The European Prevention of AD[16] initiative is recruiting participants to examine whether alteration of risk factors for AD that occur in early and mid-life potentiate pathophysiological changes decades before dementia onset. The Innovative Midlife Intervention for Dementia Deterrence trial[9] is examining 11 identified risk factors (e.g., diabetes, hypertension, renal) that account for half of the attributable risk and has enrolled 600 individuals to participate in an on-line education intervention. The largest initiative to date is the FINGER study,[17] enrolling 1,260 individuals in an educational intervention that includes modules in diet, exercise, cognitive training, and vascular risk reduction. Overall between-group differences were statistically significant for global cognition, executive function, and processing speed but not episodic memory.[17] These results suggest that lifestyle modification may offer some benefit in cognitive function, albeit with a small effect size.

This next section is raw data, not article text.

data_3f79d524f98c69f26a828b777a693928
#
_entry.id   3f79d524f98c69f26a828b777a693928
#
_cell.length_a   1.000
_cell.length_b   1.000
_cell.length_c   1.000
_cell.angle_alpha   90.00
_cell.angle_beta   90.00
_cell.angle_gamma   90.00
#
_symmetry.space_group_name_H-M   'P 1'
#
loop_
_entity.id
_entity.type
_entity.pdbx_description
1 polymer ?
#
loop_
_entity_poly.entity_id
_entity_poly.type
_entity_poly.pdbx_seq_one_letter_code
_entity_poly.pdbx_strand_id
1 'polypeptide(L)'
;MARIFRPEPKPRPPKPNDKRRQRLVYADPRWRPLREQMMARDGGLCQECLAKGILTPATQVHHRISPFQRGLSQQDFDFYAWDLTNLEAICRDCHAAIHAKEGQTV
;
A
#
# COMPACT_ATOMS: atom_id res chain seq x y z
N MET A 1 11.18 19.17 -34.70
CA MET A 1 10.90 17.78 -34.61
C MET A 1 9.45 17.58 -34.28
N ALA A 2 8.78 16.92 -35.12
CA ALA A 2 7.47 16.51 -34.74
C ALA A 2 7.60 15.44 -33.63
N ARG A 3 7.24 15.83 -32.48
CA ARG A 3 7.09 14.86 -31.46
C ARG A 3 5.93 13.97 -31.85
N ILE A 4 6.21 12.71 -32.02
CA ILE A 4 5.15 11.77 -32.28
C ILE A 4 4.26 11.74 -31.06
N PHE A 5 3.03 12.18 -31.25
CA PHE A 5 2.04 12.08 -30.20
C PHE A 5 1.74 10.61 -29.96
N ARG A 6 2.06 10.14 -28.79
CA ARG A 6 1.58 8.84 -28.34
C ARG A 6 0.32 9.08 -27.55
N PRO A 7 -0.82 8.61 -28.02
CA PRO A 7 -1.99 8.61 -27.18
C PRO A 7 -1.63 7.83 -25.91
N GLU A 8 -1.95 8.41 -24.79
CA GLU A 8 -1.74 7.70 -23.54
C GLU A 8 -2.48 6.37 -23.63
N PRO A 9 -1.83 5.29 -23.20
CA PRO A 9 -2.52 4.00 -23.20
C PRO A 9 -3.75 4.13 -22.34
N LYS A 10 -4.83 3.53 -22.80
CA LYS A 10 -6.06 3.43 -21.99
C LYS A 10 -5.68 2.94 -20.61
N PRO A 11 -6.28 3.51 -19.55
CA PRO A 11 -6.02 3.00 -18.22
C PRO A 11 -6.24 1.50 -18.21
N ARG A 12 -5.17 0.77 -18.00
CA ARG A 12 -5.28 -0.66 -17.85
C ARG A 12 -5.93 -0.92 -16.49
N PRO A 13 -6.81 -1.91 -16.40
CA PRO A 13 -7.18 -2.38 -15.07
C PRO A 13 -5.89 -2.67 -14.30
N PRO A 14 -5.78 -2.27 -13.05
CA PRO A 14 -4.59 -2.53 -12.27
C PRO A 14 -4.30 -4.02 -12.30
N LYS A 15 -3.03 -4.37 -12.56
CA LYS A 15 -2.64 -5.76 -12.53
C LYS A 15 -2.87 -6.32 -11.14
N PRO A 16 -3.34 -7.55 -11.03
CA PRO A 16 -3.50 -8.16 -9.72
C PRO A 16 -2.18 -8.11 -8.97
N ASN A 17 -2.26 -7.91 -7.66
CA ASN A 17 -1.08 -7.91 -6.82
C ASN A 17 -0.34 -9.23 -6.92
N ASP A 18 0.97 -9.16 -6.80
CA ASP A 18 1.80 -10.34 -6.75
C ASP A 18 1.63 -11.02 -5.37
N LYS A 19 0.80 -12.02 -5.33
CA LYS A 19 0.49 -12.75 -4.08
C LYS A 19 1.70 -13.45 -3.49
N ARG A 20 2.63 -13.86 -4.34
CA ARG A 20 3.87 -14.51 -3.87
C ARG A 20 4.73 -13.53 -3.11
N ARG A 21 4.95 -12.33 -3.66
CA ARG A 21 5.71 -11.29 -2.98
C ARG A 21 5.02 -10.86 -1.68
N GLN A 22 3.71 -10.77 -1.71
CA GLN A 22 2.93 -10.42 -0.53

Precision Medicine Approaches to Prevention

Although age is the single greatest risk factor for AD, AD is not inevitable. The best estimates suggest that, at age 85, there is 42% risk of developing AD,[1] which means that 58% of older adults do not develop dementia, even if amyloid can be detected in the brain. The reasons are unknown, but may be explained in part by a host of modifiable and nonmodifiable risk factors (Table 1). Up to 30% of AD cases may be preventable through modification of risk factors and behavioral changes to mitigate the effect of those risk factors that are not modifiable.[18]

There is an ongoing debate as to whether the current evidence base is sufficient to initiate prevention programs because it is difficult to prove causation from observational studies, and it is difficult to pool multiple RCTs because of differences in study design, measurements used, and anticipated outcomes.[18] Although a well-balanced, healthy lifestyle may be the cornerstone of disease prevention and brain health, each risk factor (vascular, lifestyle choices, psychosocial) may both act independently and potentiate the effects of each other.[19, 20] Therefore, a prevention initiative needs to be multimodal and tailored to address individual risks.